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Lures and Traps For Catching Bees


#1

I’m looking at setting up a new hive soon. I’ve read a few articles on trying to lure bees into a hive or trap.

To me it seems like a long shot that a swarm will come past and decide my trap is a good home. Has anyone got any good pointers or traps to recommend to make this work?


Bees before or after Flow Hive arrives?
#2

I am planning on using a nucleus hive with a few frames with wax foundation along with some drops of either Lemon grass oil or a bee pheromone called Swarm Commander (Nasonov), the idea is to place this around head height in a tree within the vicinity of a known beehive or colony around springtime or the end of August in Australia. I have heard that if a swarm is in the area, there is a good chance they’ll find your box, but its not guaranteed…


#3

Thanks @Rodderick, if I don’t find any swarms to catch in the meantime I’ll give this a go. Let us know how you go when spring rolls around.


#4

One of the best resources I’ve ever read on understanding swarm behavior is Tom Seeley’s “Honeybee Democracy”.

He explains what it is the cluster’s scouts are looking for in a new home. How the cluster receives that information and uses it to decide on which of the several candidates found to choose. And, has the data to back it up. Good info on trap shape, volume, placement and baiting. Besides, it’s simply a good read on ‘getting into the mind’ of a colony in it’s own right.


#5

Hi Rodderick, if you have some drawn out comb that appeals to swarms too. I usually put a few drops of lure on a cotton ball and place it in the back of the swarm box on top of the frames. Then as an extra touch I rub it around the entry :slight_smile: The best of luck to you. It is a thrill every time an empty box is suddenly filled.


#6

I have about 3 months to get my swarm traps in place, all good into.


#7

The easiest way is to contact your local exterminator and tell him you are looking for a swarm. People usually contact the exterminator first when there is a swarm on their property. Most exterminators will gladly help responsible hobbyists.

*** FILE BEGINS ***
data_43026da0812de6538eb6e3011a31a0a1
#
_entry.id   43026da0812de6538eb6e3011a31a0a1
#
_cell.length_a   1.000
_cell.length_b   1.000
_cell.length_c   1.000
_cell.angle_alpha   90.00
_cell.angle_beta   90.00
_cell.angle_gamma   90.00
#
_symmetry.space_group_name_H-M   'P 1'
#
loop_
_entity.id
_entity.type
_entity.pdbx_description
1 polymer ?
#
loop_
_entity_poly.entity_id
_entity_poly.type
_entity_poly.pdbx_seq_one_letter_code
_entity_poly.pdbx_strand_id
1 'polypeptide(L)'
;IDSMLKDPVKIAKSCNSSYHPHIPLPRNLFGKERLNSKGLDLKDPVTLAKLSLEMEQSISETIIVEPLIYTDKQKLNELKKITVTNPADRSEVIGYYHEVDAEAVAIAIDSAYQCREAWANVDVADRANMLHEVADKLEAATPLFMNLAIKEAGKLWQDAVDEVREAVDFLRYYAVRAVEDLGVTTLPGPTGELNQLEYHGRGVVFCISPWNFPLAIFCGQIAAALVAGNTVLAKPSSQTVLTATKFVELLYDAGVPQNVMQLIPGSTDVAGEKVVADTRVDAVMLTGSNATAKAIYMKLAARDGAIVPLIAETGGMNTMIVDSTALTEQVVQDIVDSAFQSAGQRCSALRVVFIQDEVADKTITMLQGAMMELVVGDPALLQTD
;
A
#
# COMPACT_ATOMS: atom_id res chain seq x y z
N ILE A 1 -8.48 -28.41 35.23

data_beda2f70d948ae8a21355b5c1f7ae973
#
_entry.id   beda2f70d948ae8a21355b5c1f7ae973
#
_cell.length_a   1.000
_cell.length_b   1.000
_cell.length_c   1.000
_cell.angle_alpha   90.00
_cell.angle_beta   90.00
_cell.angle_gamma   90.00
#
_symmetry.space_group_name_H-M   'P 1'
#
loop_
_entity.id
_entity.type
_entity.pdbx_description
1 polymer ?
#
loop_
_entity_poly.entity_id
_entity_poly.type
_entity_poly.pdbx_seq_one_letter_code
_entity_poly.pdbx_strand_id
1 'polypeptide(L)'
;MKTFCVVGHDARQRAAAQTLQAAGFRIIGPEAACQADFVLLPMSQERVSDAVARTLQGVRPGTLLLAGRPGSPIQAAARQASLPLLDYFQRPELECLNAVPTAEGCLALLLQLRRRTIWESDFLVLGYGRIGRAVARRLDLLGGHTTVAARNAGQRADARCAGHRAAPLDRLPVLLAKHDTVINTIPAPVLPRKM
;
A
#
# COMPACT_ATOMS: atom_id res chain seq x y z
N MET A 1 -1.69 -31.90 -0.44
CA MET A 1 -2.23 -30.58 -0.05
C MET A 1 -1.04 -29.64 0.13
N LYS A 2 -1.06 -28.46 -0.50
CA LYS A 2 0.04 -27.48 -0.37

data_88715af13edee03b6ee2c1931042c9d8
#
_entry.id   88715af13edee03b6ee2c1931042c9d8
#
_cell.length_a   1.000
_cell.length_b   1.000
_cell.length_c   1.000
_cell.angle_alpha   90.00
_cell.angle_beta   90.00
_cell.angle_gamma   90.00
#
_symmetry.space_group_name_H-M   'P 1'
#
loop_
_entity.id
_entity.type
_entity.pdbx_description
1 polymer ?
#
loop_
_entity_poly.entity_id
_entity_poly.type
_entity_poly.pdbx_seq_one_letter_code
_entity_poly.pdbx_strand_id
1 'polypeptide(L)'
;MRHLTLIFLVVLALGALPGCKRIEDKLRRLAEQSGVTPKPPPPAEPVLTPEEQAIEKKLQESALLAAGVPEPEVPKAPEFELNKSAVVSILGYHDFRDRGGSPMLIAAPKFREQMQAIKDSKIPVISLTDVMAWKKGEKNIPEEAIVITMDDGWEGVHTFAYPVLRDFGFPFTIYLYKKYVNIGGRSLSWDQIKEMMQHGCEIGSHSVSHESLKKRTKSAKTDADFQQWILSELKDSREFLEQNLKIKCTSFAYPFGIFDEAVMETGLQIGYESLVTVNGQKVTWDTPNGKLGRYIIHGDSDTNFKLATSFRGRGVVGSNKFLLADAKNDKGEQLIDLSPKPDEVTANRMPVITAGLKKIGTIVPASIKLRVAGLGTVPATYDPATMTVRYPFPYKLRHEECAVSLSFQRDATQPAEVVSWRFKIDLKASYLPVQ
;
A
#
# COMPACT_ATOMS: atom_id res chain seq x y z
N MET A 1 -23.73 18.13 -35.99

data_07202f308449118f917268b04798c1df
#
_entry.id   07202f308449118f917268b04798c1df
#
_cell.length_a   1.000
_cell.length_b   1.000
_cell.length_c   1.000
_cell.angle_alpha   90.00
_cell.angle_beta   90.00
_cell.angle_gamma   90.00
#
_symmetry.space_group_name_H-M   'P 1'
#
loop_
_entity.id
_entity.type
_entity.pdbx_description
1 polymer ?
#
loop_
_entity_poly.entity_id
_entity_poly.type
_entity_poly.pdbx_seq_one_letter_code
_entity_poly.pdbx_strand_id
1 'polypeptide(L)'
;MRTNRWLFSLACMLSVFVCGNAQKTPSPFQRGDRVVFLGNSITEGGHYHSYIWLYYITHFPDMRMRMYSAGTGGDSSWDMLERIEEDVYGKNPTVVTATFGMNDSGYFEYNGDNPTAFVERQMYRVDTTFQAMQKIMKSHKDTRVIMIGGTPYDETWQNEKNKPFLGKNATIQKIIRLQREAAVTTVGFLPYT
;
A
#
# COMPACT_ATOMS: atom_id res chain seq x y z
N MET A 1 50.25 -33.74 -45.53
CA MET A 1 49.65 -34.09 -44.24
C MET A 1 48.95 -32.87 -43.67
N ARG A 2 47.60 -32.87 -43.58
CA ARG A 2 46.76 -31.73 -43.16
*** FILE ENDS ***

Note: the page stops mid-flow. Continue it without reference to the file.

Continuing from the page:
#8

So true, but in my area and others the exterminator are training there technicians that treat to kill bugs how to traps and save honey bees.


#9

What a fantastic idea!!! Wow, such ingenious folks in this forum.


#10

An old brood comb is a good attractant, add a few foundation less frames with just a starter strip and dose top bars and entrance with lemongrass oil. You need a volume of about 40 litres, a solid floor and a small entrance. Put the box up in a tree. Best of luck


#11

This is a mixture I found on the net-have not tried it yet so I don’t know if it works or not.

Mixed 1/4 cup olive oil, a wad of beeswax (1/2 of a sheet of foundation), and about 20 drops of lemongrass oil. I heated the mixture together in a glass measuring cup that I placed in a pan of boiling water. Once it was all melted together, I poured it into a small foil bread mold we had in the cabinet. It solidified into a smearable paste in about 5 minutes.


Building traps to capture swarms
#12

Hi Jake, after much thought & consideration, this is what I think. You need to think like a scout bee looking for a suitable home for her swarm. Your lure has to compete with all the other suitable hive sites. #1. the site must have good internal dimensions with room for the colony to grow into. #2 It must provide adequate shelter from the elements & #3 it must provide good protection from predators like bears & honey badgers. I’m thinking a tall square box with a vertical slit down low & mounted fairly high. Use lemongrass oil & bee pheromones, wax, whatever it takes to trick the bees into thinking it was previously occupied by bees. Good luck with that. cheers


#13

Hi Rod, your nuk box sounds ok for a small swarm, but if you want to catch a big swarm, you should think about a bigger box, like fishing, if you want big fish, use big bait.


#14

Agree Jeff, a Nuc is not such a great idea, will be using a full size box.


#15

I’m getting my gear ready for all the splits I’m going to do, which starts pretty early up here. I generally start checking mine late July, brass monkey month & I’m exercising swarm control.


#16

Ideal size opening is 15cm² approx 1 3/4" diameter, and 8-12’ off the ground


#17

I thought that it would be worth mentioning here that placing drawn out frames of comb into bait hives is illegal in Australia according to the Australian Apiary code of practice. Reason being it promotes robbing and the spread of disease.


#18

If there’s nothing in them there would be no reason for bees to rob surely. The idea is to put in old brood comb with NO stores whatsoever.


#19

Empty brood comb is fine for bait hives in Australia… so long as it did not come from a diseased hive e.g. AFB


#20

Hi Rodderick,

Actually, he is correct - new laws coming in (currently in Draft, Victoria voted yes, not sure on other states) which will cover all states in Australia - Foundation only, no comb!:

6.3 A swarm catch box must only contain foundation (not honey or honeycomb) and must be clearly and legibly marked with the beekeeper’s allocated hive identification code.

Cheers,

William Rogers
The Bunyip Beekeeper